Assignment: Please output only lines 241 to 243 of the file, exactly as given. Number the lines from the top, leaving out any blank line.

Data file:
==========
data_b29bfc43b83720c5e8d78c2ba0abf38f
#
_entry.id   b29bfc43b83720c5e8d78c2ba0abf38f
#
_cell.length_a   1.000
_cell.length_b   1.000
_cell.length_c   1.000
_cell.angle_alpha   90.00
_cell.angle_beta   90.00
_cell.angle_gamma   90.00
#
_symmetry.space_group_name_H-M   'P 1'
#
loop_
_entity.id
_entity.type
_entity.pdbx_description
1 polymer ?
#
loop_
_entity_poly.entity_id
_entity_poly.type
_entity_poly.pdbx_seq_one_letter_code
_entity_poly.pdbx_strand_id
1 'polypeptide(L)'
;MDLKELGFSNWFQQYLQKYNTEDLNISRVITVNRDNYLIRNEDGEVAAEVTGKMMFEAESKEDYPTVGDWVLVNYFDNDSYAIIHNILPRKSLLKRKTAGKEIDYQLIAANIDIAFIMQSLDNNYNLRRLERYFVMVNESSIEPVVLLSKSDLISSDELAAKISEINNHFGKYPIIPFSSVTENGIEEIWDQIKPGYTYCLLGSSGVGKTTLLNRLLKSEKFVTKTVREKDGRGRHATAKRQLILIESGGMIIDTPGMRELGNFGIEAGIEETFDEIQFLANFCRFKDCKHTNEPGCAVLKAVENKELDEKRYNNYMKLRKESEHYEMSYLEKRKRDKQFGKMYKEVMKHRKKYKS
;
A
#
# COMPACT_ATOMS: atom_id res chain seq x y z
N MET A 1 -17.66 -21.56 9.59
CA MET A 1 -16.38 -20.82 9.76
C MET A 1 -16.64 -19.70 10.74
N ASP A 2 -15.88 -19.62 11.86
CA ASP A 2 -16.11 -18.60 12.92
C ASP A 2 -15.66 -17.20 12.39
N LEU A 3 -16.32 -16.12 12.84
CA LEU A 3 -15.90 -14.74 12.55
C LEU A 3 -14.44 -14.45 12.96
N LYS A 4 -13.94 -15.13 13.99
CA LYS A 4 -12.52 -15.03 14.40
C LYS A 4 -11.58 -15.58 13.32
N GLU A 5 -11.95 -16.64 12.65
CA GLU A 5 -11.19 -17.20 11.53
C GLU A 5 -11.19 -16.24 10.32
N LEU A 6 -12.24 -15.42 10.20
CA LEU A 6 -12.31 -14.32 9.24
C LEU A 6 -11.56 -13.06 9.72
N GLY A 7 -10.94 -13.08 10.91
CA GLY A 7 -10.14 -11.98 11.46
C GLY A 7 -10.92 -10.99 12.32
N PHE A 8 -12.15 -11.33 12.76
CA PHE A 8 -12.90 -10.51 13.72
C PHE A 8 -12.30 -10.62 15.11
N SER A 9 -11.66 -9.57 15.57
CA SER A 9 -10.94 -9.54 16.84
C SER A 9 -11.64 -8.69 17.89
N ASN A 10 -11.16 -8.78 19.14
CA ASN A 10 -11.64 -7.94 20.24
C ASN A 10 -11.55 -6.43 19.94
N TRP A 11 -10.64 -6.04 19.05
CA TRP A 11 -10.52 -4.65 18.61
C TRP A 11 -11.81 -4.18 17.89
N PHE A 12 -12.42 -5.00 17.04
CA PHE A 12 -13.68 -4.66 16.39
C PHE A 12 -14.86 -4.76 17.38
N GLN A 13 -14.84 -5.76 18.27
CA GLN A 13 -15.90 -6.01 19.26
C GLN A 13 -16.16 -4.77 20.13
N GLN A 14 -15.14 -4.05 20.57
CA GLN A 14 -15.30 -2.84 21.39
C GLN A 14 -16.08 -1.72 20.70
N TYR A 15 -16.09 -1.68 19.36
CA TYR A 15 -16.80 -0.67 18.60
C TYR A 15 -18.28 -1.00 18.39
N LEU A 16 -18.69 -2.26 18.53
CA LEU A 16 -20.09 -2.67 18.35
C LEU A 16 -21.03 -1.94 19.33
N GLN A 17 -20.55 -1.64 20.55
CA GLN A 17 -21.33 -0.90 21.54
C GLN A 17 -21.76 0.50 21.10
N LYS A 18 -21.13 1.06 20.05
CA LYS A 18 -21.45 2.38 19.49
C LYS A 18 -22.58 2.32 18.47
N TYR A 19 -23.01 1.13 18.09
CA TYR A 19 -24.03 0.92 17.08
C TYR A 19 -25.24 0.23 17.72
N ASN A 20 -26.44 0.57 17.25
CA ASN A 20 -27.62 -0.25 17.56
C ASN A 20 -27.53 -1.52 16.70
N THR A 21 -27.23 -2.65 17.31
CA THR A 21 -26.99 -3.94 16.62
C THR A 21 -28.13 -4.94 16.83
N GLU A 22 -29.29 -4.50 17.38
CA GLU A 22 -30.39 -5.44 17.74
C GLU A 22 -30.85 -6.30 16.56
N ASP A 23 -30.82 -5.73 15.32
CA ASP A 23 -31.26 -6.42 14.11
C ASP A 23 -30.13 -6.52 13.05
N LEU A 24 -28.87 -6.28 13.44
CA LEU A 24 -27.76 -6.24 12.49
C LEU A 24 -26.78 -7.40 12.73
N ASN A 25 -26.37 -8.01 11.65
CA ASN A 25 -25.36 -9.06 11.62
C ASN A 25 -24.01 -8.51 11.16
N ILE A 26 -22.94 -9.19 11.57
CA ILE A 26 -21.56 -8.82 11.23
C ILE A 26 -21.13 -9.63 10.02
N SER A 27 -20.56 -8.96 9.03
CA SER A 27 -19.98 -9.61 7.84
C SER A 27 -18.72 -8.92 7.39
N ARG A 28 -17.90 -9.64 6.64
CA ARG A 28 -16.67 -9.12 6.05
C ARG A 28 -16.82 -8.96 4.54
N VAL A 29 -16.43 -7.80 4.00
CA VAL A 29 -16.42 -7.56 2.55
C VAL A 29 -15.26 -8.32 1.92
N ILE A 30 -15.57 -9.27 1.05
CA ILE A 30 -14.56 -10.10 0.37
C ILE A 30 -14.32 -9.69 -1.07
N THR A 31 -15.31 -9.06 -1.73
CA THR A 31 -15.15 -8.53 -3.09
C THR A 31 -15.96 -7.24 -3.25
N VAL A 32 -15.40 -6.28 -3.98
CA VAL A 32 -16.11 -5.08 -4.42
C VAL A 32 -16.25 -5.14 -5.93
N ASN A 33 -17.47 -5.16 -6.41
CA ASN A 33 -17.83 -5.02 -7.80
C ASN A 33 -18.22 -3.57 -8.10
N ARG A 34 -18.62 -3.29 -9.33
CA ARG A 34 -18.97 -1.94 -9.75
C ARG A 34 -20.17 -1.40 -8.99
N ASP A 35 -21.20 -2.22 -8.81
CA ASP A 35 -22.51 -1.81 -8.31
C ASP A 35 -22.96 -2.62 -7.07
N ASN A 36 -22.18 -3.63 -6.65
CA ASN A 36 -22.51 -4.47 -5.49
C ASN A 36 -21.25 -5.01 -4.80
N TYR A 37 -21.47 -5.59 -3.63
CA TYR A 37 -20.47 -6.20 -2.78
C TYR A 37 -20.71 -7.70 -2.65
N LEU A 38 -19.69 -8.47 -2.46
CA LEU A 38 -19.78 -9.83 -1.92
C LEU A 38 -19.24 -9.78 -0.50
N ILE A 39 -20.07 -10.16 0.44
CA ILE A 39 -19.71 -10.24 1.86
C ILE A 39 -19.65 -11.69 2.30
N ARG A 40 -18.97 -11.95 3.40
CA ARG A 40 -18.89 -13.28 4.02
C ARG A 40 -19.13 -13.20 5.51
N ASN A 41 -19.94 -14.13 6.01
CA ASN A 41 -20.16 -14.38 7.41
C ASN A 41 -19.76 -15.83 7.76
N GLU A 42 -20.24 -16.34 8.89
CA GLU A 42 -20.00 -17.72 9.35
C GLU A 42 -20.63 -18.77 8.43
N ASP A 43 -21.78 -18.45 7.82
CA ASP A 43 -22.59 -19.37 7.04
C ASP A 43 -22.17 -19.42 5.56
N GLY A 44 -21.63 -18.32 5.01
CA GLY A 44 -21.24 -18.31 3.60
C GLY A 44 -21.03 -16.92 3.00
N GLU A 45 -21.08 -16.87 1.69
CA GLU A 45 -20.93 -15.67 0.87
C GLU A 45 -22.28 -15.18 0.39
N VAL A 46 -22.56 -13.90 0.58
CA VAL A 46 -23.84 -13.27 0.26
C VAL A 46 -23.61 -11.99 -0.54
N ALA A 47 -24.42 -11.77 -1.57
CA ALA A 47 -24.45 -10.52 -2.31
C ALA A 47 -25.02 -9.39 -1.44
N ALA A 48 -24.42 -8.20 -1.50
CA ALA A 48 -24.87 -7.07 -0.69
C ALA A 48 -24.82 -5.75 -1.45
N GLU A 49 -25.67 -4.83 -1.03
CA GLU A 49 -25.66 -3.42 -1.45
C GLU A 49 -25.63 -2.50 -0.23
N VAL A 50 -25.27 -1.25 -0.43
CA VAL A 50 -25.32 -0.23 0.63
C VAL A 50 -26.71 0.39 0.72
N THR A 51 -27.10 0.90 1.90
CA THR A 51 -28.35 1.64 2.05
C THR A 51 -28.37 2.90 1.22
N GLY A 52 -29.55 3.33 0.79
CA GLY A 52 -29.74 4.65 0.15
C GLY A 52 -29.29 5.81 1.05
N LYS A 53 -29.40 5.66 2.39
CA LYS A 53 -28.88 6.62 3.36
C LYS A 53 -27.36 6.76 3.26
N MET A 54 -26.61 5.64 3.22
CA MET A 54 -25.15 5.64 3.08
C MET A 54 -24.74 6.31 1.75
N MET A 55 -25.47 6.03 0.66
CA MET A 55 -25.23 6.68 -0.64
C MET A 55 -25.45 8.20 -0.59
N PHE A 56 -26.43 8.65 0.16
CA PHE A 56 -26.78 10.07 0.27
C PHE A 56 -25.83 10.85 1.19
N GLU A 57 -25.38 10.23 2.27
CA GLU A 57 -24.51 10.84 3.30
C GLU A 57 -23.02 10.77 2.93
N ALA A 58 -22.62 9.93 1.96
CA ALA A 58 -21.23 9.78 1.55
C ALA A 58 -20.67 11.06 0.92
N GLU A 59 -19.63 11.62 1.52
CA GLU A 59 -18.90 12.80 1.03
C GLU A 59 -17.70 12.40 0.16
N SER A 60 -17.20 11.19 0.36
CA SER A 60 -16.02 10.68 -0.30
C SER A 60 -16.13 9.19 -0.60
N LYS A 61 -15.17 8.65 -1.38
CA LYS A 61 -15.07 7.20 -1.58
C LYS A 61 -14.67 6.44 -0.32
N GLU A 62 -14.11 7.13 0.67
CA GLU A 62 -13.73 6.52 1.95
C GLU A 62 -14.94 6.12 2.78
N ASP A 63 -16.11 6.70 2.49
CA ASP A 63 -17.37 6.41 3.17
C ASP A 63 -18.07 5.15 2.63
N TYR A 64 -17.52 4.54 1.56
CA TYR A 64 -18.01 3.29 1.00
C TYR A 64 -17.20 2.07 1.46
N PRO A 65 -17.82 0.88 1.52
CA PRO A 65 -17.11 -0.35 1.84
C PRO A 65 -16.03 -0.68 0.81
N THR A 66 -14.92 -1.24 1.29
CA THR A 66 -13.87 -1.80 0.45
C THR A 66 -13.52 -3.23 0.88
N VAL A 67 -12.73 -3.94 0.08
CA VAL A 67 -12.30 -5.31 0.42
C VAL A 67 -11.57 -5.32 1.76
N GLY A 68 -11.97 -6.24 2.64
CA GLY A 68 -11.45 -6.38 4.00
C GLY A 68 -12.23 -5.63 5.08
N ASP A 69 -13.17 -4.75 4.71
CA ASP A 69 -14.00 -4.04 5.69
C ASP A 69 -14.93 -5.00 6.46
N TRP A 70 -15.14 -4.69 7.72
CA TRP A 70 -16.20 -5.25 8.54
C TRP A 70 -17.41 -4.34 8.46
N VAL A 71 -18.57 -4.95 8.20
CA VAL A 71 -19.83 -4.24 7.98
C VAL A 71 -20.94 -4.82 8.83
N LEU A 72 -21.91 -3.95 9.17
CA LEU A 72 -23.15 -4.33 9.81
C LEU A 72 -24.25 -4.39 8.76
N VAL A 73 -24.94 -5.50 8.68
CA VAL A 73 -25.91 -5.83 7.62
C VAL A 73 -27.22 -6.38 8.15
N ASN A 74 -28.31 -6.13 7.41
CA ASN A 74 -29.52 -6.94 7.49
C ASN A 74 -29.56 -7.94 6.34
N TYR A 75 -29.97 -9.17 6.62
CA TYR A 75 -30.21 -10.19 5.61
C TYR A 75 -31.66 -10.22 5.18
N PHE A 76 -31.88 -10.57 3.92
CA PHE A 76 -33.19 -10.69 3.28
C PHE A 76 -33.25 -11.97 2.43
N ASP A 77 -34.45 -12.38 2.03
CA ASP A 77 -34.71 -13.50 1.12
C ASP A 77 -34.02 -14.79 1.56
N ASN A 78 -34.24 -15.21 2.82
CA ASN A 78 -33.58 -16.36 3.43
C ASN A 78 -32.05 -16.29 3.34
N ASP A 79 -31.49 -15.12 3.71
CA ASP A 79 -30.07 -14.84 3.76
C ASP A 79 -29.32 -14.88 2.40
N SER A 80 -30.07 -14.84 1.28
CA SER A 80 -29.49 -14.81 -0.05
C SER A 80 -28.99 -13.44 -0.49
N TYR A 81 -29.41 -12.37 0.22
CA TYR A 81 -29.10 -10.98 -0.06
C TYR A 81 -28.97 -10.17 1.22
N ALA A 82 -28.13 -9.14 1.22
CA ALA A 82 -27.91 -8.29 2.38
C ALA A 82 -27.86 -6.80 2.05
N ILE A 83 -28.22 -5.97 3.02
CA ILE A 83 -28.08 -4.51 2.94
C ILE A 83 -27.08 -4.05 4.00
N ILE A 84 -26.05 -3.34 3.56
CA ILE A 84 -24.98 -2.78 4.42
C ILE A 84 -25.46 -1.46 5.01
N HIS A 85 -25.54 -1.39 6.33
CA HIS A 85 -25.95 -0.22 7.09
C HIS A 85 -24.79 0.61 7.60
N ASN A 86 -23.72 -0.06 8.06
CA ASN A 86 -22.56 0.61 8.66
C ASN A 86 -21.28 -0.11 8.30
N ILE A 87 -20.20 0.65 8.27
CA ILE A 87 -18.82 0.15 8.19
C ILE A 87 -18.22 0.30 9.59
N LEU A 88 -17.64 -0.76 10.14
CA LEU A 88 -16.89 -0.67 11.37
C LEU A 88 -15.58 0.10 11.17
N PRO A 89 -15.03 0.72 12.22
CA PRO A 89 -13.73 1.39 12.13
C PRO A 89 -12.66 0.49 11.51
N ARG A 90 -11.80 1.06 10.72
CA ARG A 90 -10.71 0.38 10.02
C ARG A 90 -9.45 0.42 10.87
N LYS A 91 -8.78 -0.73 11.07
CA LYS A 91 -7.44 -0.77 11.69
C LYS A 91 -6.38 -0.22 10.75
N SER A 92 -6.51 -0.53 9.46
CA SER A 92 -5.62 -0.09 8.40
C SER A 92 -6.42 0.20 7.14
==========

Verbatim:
N VAL A 71 -18.57 -4.95 8.20
CA VAL A 71 -19.83 -4.24 7.98
C VAL A 71 -20.94 -4.82 8.83